What is Comparative Negligence in a Jones Act Lawsuit?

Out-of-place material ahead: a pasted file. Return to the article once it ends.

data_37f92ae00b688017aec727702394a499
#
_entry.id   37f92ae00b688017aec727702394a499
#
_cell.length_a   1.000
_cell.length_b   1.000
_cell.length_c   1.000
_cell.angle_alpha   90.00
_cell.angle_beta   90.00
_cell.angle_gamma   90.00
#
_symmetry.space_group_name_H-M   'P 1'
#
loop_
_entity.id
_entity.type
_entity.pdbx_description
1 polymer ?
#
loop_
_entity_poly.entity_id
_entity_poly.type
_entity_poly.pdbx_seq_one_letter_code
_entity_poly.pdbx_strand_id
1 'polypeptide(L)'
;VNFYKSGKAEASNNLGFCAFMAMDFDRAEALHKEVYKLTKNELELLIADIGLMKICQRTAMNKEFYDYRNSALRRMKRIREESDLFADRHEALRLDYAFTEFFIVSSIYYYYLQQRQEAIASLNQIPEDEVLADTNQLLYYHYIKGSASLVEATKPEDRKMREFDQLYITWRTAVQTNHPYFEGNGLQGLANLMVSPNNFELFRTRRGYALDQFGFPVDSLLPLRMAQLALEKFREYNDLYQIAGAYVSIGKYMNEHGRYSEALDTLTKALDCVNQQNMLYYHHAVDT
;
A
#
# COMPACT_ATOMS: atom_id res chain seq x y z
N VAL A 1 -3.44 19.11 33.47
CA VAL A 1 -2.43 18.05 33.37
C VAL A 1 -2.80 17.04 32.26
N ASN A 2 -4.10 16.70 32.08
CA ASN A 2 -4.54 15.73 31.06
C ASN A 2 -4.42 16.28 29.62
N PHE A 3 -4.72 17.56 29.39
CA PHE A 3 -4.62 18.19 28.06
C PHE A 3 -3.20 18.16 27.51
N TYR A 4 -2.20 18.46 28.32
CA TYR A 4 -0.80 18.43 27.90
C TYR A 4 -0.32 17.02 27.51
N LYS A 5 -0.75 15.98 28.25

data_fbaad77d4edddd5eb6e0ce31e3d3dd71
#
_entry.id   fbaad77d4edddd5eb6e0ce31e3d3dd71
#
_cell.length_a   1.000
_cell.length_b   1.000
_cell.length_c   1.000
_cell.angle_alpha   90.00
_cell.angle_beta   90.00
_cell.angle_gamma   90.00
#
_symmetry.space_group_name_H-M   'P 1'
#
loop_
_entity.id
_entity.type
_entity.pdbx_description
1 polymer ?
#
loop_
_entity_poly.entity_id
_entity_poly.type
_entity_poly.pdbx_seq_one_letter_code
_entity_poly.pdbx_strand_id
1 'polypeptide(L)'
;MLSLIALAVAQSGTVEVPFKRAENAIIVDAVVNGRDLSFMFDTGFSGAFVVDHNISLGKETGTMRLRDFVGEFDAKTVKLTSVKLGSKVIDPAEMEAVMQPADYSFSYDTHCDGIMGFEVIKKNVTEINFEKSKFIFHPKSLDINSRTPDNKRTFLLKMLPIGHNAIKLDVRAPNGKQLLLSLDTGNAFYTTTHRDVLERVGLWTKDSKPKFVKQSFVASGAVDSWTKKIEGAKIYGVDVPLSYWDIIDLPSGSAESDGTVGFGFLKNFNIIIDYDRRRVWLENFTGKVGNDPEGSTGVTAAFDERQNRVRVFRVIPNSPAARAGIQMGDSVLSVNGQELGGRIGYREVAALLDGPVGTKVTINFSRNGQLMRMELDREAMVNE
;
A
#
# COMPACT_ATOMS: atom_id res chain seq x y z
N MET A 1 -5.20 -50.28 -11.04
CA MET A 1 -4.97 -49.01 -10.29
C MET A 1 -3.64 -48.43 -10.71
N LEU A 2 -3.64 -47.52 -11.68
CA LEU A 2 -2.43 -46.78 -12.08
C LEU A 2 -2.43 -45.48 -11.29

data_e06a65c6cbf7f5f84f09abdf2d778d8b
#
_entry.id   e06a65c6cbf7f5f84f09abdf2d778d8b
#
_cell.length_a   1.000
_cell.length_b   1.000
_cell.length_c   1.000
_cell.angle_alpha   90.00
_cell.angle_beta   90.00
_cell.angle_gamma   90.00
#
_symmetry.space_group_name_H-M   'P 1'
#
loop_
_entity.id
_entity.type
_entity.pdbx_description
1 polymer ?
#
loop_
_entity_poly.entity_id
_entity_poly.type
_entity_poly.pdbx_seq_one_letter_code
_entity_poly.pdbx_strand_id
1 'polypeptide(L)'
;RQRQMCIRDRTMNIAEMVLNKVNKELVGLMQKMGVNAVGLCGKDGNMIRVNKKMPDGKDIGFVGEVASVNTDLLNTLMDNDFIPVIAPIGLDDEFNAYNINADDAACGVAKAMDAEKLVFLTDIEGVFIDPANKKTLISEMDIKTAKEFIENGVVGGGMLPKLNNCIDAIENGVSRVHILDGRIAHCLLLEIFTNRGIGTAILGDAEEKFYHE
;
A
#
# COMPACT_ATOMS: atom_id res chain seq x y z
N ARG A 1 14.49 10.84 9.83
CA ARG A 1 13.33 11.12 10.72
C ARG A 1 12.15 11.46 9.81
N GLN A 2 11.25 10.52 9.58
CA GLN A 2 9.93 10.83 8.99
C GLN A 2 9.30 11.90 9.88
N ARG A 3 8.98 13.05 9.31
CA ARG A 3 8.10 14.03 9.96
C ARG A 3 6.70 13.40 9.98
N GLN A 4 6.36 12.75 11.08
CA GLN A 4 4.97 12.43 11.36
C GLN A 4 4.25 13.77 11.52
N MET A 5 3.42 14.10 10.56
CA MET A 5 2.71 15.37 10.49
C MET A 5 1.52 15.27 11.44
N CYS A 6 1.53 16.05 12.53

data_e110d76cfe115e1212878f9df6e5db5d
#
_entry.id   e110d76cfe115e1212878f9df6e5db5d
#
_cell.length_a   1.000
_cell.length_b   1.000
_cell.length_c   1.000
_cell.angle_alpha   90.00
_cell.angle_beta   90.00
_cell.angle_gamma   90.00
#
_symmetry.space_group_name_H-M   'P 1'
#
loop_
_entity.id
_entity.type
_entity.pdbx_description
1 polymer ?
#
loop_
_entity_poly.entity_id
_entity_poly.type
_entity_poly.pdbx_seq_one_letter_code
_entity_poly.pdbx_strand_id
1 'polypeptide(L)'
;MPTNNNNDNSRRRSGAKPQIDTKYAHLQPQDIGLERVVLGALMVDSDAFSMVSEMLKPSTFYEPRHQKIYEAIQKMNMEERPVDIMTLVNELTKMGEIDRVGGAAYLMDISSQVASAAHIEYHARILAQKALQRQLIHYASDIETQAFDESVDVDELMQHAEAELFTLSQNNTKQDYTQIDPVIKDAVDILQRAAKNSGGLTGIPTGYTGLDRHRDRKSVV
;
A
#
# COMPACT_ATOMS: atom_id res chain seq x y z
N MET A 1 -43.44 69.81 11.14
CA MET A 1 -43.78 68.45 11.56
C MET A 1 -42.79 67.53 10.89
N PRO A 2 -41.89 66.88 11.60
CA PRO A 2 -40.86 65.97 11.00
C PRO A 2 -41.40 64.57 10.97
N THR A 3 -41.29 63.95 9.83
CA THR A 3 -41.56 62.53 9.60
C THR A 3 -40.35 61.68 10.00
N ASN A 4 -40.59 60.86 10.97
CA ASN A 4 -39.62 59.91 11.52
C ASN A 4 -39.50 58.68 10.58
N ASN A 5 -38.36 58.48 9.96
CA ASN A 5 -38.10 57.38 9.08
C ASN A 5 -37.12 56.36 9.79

The Jones Act, also known as the Merchant Marine Act, dates to 1920. Jones Act legislation protects a shipboard employee who sustains an injury at sea or on other navigable waters. Seamen are not entitled by law to the workers’ compensation insurance that covers those who work on land. The Jones Act provides similar coverage with a few important differences that call for the expertise of maritime law firms. The primary difference between a workers’ compensation claim and a Jones Act claim lies in the concept of comparative negligence. While workers comp provides full coverage for an injured employee, a Jones Act case allows the court to divide liability between the seaman and the employer. The employer is responsible to prove that the injured person specifically contributed to the accident through negligence or willful actions. The best way for injured seamen to defend their rights against comparative negligence claims is to secure representation by an experienced Jones Act lawyer. Similar to an insurance firm’s determination that each driver was partially at fault for an automobile accident, the Jones Act allows a jury to assign a percentage of responsibility for an injury to the victim – or employee – in the incident. For example, if a diesel mechanic is badly burned while working on a ship’s engine, a jury might determine that the mechanic was 20 percent at fault for the accident because they failed to wear appropriate protective gear. The employer would be 80 percent at fault. If the damage award totaled $10,000, the mechanic would recover $8000, which amounts to 80 percent. On the positive side, even when the court determines a maritime worker is more than 50 percent responsible for the accident, they still recover the portion of the total that equals the employer’s share of fault. In non-Jones Act cases, plaintiffs could receive no compensation if the court determines that they are the primary at-fault party. Thus, while comparative negligence can reduce the damages the worker receives; it does not completely bar a seaman from recovering injury compensation. A damage award includes maintenance and cure. Maintenance supplies the injured worker with funds for food and shelter while they are away from work due to injury. Cure covers the medical care required for the injured employee’s recovery. Any shipboard worker, from the captain to the deck hand, is covered under the Jones Act. It applies to all industries that operate offshore, including travel cruises, fishing, shrimping, and oil drilling, shipping and dredging. Any injury occurring on the job typically qualifies for coverage. Even though a maritime worker who sustains an injury is theoretically entitled to full compensation, the Jones Act enables employers to legally challenge a damage claim. Employers are likely to seek settlement with employees prior to answering a claim in court, citing the comparative negligence clause as a bargaining tool to reduce the amount that they ultimately pay the worker. Settling out of court may be attractive to both parties. It saves time and legal fees. Also, because the injured worker is at a financial disadvantage due to mounting medical bills and loss of wages, they often cannot hold out for a court’s decision before obtaining compensation. In such a situation, an injured maritime worker should retain an experienced Jones Act lawyer to protect their rights in negotiating an equitable settlement. When appropriate, the Jones Act allows attorneys with maritime law firms to seek damages for the client’s pain and suffering as well. If the employer’s insurance firm refuses an equitable settlement, an experienced maritime attorney is fully prepared to pursue the matter in court.